All Posts

Six things to consider to craft a remote work policy that doesn’t suck.

What a fantastic time to be alive! Am I right? Due mostly to advances in communication technologies, availability of high-speed internet access, and a suite of great tools at our disposal, as a workforce, we are now more than ever before able to explore the realities of working remotely. The bad news, though, is that many employers who are flirting with the idea of allowing flexible work situations don’t have the foggiest idea what they are doing or where to start when it comes to making remote work, work. The good news? It’s getting better every day.

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Home alone

How home-based workers can evade isolation—and everything that goes with it—by just getting out of the house

Working from home. Ahh, it’s the dream, isn’t it? Get up around eleven, have coffee, read the news, hang with the dog. Idyllic, isn’t it? But for those working apart, it’s not probably the reality. Or if it is, things may not be going all that well for you. Sorry to hear that bruh. But one thing is true—many a remote worker chooses to work from the comfort and confines of their home. And while most home-based workers—the pros anyway—tend to develop and stick to routines that keep them on track, productive, and performing at high-levels, there are many common yet unforeseen side-effects of playing it too close to home, too often.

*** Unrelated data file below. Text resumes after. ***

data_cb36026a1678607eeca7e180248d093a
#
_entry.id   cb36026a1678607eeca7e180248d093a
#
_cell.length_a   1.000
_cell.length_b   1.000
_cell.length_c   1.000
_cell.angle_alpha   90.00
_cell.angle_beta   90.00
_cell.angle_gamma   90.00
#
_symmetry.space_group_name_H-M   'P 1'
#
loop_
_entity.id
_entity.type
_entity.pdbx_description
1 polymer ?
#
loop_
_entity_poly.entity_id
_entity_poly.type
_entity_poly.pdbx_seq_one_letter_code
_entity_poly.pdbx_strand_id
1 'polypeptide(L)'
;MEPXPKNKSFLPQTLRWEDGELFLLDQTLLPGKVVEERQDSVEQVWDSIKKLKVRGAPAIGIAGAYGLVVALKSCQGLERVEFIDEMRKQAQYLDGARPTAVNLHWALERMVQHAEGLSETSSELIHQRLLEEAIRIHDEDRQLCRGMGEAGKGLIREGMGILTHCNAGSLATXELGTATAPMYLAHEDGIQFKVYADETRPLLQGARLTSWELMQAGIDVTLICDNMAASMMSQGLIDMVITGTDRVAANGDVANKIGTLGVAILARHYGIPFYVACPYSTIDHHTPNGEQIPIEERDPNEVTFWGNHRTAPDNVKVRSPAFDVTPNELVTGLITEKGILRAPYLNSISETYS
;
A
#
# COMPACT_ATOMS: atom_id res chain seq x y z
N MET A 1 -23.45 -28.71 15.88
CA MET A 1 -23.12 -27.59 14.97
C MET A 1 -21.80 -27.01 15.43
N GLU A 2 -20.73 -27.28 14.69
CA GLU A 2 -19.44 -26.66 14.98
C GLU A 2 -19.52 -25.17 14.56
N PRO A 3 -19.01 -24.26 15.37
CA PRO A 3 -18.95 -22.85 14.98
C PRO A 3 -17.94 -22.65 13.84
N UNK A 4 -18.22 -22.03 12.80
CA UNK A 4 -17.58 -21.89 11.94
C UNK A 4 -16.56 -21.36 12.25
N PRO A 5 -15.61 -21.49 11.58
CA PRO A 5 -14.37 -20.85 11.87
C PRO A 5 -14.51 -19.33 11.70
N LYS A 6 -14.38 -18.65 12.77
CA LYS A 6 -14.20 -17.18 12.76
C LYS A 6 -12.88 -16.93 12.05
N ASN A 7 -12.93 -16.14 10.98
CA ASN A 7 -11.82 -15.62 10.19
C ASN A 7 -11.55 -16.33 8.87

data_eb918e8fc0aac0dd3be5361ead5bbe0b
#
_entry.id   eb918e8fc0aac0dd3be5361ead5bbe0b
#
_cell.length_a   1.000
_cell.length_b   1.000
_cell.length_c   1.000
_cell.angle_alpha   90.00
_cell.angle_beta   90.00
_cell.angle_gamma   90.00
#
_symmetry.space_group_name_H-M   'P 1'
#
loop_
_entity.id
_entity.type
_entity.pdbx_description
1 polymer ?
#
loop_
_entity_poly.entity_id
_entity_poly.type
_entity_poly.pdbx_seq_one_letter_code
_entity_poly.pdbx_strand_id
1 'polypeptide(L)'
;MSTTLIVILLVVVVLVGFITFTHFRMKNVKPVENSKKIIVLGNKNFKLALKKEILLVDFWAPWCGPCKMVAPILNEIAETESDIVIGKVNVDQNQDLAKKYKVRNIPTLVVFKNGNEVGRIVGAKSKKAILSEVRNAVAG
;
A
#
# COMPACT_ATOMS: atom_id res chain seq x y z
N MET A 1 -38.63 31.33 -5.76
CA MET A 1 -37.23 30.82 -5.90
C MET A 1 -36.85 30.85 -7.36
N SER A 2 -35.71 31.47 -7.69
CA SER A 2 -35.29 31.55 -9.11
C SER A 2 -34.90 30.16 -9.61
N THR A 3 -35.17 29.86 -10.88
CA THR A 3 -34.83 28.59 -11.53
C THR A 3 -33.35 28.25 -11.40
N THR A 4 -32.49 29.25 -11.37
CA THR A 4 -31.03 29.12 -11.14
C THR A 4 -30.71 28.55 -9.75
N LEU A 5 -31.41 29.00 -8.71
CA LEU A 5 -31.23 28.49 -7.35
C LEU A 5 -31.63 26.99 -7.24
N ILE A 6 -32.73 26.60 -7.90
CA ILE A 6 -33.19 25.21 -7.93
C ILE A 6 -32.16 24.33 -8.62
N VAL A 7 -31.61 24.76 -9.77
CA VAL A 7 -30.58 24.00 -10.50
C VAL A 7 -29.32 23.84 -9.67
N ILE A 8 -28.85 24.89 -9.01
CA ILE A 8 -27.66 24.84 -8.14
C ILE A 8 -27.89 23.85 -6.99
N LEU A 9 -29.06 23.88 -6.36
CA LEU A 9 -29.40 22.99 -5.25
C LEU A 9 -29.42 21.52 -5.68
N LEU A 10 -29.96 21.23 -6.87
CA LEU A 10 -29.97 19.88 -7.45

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Goal-setting is for the birds

Instead, focus on building systems that support what you hope to achieve.

So many people kick off the new year looking for a fresh start. Something about the turning of the year suddenly inspires people to want to live their best lives, to transition, and to become better versions of themselves. A newfound interest in hitting the gym to discover the abs you just know are in there. A focused push to get out from under your disorganized life. Working to tame your financial landscape. Learning a new skill, picking up a hobby, or transitioning to a new career. These are just some of the many common resolutions bandied about this time of year. However, while many are quick to post their dreams and hopes on the social channel du jour, most will never experience the satisfaction of achieving them.

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Limitations of a lone wolf

The pitfalls of going it alone and how to find quality people to build a powerful pack

Whether you are working in an office environment surrounded by a team of your peers or a digital nomad working out of your camper van overlooking some scenic vista, most will agree that there is little room for lone wolves in the workforce. While team, trusted advisors, or circles of trust come in all shapes and sizes depending on the needs of the individual, few would argue that we are flat out better off on our own. As a freelance or remote worker, you must fight off the natural tendency to go it alone. Instead, you need to focus your energy on growing your pack.

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Expert or amateur?

Five ‘whys’ to tell the difference